Vitali Klitschko vs. Corrie Sanders
Vitali Klitschko 245 lbs beat Corrie Sanders 235 lbs by TKO at 2:46 in round 8 of 12
- Date: 2004-04-24
- Location: Staples Center, Los Angeles, California, USA
- Judge: Alfred Buqwana
- Judge: Daniel Van de Wiele
- Judge: Marty Denkin
- Referee: Jon Schorle
- World Boxing Council Heavyweight Title (Vacant title)
- The Ring Magazine Heavyweight Title (Vacant title)
- Fight Poster
Klitschko, in 8 Rounds, Beats Sanders for Belt
By Michael Katz, New York Times, April 25, 2004
The fans booed Lennox Lewis when he entered the Staples Center on Saturday night, and roared for his successor after Vitali Klitschko survived early and late barrages from Corrie Sanders to claim the World Boxing Council title that Lewis vacated in February.
The referee, John Schorle of Sacramento, stopped what had turned into a pounding at 2 minutes 46 seconds of the eighth round, with Sanders still standing after absorbing at least 20 punches without answer.
The bout may not have saved the heavyweight division, but it woke it up. Klitschko, from Ukraine, was ahead of Lewis when they met here 10 months ago, but the bout had to be stopped because of cuts above Klitschko's left eye. Saturday night, Klitschko stamped himself No. 1 among the four heavyweight champions on this planet.
He also avenged a two-round knockout of his little brother, Wladimir, by Sanders 13 months ago.
Sanders, a 38-year-old South African who had been contemplating a professional golf career before stunning the boxing world with his upset of Wladimir Klitschko, found the big brother a much tougher problem: Vitali Klitschko has a chin.
Klitschko took some big left hands in the opening round from Sanders, a southpaw, and though that was the only round Sanders won on all judges' cards, he landed many other big punches later in the fight.
In the eighth, he shocked Klitschko by landing a couple of right hooks and, though tiring and bleeding from the nose, Sanders gave it one more try. He pressured Klitschko and seemed to be turning the bout around when he took a sudden straight right and was hurt.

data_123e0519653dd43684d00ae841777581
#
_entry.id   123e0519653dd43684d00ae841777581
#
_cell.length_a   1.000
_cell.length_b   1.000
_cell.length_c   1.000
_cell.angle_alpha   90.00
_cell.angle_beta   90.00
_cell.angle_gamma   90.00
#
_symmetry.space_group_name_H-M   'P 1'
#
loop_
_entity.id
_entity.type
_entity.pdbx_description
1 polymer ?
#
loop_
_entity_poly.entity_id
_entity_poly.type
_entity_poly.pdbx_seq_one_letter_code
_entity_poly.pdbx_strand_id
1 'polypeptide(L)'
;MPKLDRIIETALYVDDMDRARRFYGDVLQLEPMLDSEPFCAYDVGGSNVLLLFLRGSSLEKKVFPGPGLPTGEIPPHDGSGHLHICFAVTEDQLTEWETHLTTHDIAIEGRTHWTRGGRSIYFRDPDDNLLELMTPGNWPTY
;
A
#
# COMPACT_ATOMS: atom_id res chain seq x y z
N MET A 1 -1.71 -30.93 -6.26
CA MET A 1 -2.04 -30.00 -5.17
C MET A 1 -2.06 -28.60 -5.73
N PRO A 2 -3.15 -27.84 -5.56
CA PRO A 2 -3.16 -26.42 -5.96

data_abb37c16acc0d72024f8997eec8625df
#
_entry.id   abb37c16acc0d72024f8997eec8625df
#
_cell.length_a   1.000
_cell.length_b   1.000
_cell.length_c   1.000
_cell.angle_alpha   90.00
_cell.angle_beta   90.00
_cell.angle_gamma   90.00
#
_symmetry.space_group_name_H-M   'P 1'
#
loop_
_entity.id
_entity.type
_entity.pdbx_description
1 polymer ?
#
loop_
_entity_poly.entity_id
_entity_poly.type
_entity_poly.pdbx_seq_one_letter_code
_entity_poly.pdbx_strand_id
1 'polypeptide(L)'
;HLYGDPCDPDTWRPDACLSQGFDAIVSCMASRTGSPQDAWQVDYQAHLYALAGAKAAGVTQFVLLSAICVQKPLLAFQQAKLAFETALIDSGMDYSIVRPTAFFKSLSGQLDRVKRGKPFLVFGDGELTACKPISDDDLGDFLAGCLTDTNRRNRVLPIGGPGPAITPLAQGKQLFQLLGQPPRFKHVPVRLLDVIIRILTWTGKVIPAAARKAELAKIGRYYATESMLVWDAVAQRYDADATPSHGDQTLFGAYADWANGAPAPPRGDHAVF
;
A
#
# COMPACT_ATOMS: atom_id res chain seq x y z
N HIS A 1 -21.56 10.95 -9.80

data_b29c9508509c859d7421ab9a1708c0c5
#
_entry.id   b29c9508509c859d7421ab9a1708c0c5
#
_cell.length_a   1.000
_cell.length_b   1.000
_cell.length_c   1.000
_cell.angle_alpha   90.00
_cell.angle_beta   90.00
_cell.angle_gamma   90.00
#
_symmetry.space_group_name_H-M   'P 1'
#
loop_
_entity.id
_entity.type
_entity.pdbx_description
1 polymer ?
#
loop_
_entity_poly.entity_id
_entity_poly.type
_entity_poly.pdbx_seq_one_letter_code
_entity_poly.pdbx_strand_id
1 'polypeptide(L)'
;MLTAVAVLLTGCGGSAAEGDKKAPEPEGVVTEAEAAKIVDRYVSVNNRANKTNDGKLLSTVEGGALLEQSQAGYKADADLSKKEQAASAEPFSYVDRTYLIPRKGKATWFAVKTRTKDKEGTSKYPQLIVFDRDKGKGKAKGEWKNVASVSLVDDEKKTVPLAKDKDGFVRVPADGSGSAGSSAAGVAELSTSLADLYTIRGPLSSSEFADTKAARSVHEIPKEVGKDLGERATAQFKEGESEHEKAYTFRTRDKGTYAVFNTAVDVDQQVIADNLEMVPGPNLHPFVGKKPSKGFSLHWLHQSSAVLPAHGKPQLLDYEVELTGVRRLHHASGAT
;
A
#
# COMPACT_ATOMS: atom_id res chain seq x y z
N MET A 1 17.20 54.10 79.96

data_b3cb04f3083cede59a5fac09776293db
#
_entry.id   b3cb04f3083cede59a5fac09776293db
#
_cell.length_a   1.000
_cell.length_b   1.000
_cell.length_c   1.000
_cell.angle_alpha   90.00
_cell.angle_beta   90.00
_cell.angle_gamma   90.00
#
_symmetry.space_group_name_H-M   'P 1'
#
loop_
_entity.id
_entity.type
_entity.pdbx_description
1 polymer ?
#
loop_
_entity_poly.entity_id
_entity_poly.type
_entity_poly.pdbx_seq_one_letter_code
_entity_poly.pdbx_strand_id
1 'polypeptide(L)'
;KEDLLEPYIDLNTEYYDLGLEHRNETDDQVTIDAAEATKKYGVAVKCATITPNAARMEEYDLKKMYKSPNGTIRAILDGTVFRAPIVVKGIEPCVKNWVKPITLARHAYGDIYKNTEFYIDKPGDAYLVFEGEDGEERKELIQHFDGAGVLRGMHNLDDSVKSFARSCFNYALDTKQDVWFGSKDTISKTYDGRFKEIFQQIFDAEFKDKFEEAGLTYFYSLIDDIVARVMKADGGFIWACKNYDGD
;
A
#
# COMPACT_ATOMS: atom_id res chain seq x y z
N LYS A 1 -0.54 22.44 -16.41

Klitschko did not let this chance escape.
"I was surprised he never went down," said Klitschko, 34-2 with 33 knockouts. "He took so many punches it was unbelievable."
Klitschko was not interested in fighting any of the three other champions -- Lamon Brewster, who two weeks ago knocked out Wladimir to win the World Boxing Organization title; and Chris Byrd and John Ruiz, who retained their International Boxing Federation and World Boxing Association belts last week.
"I hope Lennox Lewis decides to come back and fight me in the same arena and the same ring we did a year ago," said Klitschko, a former Soviet air force officer who has a Ph. D. in sports science from the University of Kiev.
Lewis, who weighs almost 300 pounds, said he had no such plans.
Sanders, 39-3 with 29 knockouts, was taken to a hospital for a hematoma of his left ear.
"He's all right; he's cracking jokes," his manager, Vernon Smith, said. "He took quite a shot behind the left ear. He was exhausted, he was tired. He did not disagree with the referee's decision. He got beaten by a better fighter."
While Klitschko showed more toughness than his brother in absorbing Sanders's best punches, Sanders, until beating Wladimir Klitschko, had not defeated any top-10 heavyweight in a career that began in 1989. He can punch and he has quick hands, but his stamina and desire have always been questionable.
Smith said Sanders would take a long holiday to rest, play golf and evaluate his boxing career.
Klitschko, a solid 245 pounds, fought cautiously after being tagged by the left counters, but when his jab was used, he was able to back Sanders, a pudgy 235, into corners. By the third round, they went toe to toe, to the crowd's delight.
The attendance was announced at 17,230. Maybe 5,000 paid. They all got more than their money's worth.
Lewis vs. V. Klitschko
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